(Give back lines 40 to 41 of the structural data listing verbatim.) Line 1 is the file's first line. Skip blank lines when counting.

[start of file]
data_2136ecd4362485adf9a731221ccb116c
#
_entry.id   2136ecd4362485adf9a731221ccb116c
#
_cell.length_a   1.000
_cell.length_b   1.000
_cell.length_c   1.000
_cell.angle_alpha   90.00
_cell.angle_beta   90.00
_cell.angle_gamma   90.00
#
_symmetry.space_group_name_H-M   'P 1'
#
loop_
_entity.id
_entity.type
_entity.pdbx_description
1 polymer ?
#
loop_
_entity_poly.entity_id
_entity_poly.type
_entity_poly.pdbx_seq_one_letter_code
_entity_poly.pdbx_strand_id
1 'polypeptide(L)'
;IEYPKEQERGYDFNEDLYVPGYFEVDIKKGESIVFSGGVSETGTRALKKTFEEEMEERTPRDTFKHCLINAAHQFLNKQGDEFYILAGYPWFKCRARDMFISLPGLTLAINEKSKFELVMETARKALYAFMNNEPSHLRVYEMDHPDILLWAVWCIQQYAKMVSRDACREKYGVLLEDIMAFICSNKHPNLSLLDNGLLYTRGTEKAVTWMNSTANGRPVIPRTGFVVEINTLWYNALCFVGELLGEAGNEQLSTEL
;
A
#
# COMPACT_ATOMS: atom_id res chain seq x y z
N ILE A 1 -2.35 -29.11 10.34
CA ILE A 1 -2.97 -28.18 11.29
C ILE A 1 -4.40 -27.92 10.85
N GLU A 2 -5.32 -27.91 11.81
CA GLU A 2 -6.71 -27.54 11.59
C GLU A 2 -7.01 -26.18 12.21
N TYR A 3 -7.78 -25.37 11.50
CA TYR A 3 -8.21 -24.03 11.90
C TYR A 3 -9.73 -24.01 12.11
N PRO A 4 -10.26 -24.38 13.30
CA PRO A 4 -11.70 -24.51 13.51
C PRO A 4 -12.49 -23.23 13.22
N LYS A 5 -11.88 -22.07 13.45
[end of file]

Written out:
N PRO A 4 -10.26 -24.38 13.30
CA PRO A 4 -11.70 -24.51 13.51